O.E.T Listening: Part A Tips

OET Listening Part A: Tips:

  1. Write as much as you can in note form, because this is a note-taking activity.
  2. Don’t copy what you hear word for word.
  3. Don’t write in complete sentences.
  4. Aim for a clear, concise, condensed and detailed presentation of information
    oet listening
  5. If the patient uses descriptive expressions particularly to describe his or her condition, you can either:

    • Take the exact words and put them in quotes, e.g. ‘under the weather’ 2 weeks and off food
    • Or paraphrase, like this: feeling unwell 2/52, no appetite
  6. Be careful to put your information under the relevant heading. If you write in the wrong section, don’t waste time erasing or re-copying; just use arrows to indicate the shift.
  7. Handwriting is important. It’s hard to write legibly under time pressure, but remember, if your work is unreadable you won’t gain marks.

O.E.T: Advise about Reading Sub-test

Don’t forget to check your watch, because you only have one hour to complete this Reading Sub-test. In this time all answers must have been transcribed on to a computer sheet.

Remember this Reading Sub-test is not just a test of comprehension. Rather the purpose of this test is to determine your ability to carry out further study/research; therefore detailed, or particularly precise/most precise responses, are required.

Remember this is not a multiple-question type examination paper. The question asked is: “which answer best fits the question asked?” It means “Which is the best or the most appropriate answer?”

My general advice this:

  1. First, read and examine the title of the passage very carefully, because it should tell you what the passage is about.
  2. Then read the first paragraph very carefully, because it informs you what the passage is about as well.
  3. When you have done this, read through the passage very quickly from beginning to end so as to ensure you have an “overview” of what the passage is about. You could use skim reading skills. At this stage, don’t worry if you don’t understand every single word.

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OET: some suggestions

Apart from the obvious step of doing the CAE's OET preparation course, candidates should be reading professional literature and possibly some popular science.  I assume the listening would be of a diagnosis, but again practice makes perfect. I think sample practice tests from OET website might not enough for you. And recently, many students ask me to provide some OET materials. However, I only have the official OET practice materials and due to copyright issue, I cannot provide it on public domain – my blog.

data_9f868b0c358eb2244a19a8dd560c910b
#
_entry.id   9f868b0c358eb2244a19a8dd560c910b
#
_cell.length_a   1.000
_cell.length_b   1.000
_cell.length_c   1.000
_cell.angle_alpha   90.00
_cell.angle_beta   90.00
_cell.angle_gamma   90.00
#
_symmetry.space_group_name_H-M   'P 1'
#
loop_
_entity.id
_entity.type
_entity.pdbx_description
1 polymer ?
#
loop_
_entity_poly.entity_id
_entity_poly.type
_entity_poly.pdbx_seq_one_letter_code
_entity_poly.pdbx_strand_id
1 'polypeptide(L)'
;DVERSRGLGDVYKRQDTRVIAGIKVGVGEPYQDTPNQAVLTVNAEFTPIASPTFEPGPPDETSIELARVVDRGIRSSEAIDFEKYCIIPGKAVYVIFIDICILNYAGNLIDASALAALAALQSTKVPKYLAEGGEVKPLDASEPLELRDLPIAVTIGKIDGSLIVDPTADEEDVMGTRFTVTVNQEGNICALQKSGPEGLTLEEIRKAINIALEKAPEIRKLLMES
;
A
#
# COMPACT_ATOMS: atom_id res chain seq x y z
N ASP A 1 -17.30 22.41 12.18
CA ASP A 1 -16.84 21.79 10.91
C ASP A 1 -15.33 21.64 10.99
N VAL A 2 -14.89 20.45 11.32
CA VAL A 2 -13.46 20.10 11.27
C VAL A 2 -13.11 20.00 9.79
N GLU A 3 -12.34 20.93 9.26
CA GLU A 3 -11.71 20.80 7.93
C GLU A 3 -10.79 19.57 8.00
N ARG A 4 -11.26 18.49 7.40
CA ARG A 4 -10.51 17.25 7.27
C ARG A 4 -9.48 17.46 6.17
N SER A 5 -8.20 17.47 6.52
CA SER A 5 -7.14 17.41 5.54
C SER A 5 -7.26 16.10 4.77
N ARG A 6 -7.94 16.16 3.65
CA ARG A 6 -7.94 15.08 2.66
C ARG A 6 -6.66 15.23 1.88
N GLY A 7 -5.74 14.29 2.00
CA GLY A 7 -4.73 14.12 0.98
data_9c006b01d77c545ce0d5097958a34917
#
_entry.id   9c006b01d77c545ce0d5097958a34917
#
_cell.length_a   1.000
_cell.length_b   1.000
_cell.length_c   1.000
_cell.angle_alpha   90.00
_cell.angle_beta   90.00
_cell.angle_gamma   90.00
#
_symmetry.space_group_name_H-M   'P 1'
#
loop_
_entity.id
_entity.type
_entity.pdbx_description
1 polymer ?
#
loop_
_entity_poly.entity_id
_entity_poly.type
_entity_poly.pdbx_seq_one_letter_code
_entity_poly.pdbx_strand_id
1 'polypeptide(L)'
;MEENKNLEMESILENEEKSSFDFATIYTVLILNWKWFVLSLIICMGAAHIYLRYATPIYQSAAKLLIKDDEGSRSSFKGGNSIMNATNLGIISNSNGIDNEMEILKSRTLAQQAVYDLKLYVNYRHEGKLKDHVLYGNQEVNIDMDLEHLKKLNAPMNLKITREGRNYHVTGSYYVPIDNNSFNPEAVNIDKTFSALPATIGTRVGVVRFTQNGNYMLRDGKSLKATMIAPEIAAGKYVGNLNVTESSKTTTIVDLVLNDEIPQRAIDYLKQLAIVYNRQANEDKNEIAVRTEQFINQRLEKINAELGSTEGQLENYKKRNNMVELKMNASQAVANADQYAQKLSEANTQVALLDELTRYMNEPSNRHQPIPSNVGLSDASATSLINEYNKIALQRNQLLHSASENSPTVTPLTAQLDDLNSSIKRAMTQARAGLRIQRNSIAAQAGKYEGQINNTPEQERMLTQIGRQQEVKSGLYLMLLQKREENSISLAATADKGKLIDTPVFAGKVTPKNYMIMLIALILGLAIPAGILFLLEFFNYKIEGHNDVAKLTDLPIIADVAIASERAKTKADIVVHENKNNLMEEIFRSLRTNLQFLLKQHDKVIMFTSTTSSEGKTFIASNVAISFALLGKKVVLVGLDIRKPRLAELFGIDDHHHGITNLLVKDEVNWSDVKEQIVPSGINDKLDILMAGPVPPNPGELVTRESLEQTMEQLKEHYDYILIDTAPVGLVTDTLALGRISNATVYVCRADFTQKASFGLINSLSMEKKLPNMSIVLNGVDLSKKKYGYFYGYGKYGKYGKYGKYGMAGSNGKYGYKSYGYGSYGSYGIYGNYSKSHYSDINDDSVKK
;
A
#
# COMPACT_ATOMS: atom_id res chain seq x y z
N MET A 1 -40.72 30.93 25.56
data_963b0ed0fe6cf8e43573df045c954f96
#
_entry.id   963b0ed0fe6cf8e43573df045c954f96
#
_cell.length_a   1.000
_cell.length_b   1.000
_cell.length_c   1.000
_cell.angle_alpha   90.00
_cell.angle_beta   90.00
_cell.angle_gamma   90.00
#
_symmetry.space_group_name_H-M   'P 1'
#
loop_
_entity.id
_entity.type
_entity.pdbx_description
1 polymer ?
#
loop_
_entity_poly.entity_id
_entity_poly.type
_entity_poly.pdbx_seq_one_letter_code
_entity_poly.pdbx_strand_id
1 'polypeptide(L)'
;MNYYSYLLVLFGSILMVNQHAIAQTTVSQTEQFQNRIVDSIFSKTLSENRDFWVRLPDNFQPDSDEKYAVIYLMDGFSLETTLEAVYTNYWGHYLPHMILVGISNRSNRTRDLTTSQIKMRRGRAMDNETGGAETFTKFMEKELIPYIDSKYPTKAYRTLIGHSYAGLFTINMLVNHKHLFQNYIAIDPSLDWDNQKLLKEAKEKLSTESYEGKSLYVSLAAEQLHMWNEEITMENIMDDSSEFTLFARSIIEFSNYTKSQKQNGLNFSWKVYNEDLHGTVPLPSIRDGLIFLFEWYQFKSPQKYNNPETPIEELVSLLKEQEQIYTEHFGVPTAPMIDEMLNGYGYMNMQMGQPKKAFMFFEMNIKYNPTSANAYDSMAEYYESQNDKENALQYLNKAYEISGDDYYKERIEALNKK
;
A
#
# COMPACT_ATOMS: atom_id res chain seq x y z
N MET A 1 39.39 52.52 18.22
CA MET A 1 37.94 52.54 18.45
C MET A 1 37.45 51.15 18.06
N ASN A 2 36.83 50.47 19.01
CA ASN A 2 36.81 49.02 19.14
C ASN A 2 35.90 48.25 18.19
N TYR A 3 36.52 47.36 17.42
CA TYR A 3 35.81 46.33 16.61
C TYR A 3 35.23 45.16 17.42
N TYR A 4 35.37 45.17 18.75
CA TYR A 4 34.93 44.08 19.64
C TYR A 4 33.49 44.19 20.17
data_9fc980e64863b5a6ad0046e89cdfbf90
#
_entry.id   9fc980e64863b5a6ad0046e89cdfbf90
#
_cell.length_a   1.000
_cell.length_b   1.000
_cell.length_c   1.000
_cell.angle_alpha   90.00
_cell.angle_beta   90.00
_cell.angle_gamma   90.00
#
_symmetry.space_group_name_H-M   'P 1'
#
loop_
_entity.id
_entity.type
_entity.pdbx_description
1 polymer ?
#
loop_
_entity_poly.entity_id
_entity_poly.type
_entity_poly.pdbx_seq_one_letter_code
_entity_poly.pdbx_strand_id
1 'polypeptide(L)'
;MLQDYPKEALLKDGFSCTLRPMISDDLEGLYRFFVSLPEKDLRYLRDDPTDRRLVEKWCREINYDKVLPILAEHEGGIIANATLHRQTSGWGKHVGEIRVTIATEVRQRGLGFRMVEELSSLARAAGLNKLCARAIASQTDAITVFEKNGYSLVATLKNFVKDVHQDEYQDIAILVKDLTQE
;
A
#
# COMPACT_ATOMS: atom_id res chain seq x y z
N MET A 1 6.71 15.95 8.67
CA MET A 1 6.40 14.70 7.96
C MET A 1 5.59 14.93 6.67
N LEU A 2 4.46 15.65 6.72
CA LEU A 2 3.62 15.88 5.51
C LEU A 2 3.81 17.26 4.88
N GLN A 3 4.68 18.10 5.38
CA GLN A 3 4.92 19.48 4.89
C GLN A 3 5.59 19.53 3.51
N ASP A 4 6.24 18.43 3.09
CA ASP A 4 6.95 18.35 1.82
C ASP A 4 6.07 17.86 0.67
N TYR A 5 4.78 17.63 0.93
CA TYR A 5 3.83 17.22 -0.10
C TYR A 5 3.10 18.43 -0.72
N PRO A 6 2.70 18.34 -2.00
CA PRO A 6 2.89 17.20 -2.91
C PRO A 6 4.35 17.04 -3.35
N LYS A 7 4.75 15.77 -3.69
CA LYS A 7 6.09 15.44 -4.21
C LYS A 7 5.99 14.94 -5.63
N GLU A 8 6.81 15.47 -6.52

With speaking, my advice would be that you should know how to put medical jargon in every day English – that's very important.  With writing, read the task very carefully, noting who exactly you are writing to and why. Apart from that it's a case of 'less is more' – ie don't just write out the material you've been given.

OET Listening

Why do people choose the OET (Occupational English Test) rather than the more popular IELTS (International English Language Testing System)? One major reason is because overall the OET is 'easier', except for the listening.

OET listening requires very fast understanding and very fast note-taking. To get good at these skills, you need to practise them… a lot.

Here are some of the best places to practise your OET-style listening:

OET home
The OET website sells practice materials.
BAD:
- expensive
- you don't get much for your money: eg. 'Practice Materials, Listening, 2010' is 3 full listening tests (parts A&B) and their transcripts

GOOD:
- the most realistic practice for the OET test
Many learners buy these materials with friends to keep the price down. If you're in Australia or New Zealand, you might find them in your local college/university library.


Better Health Channel
BAD:
- slow talking speed

GOOD:
- useful topics (read the 'conditions & treatments' articles to improve your understanding of these topics, ready for the OET test)
- these MP3s will help you recognise the Australian pronunciation of the condition/treatment names

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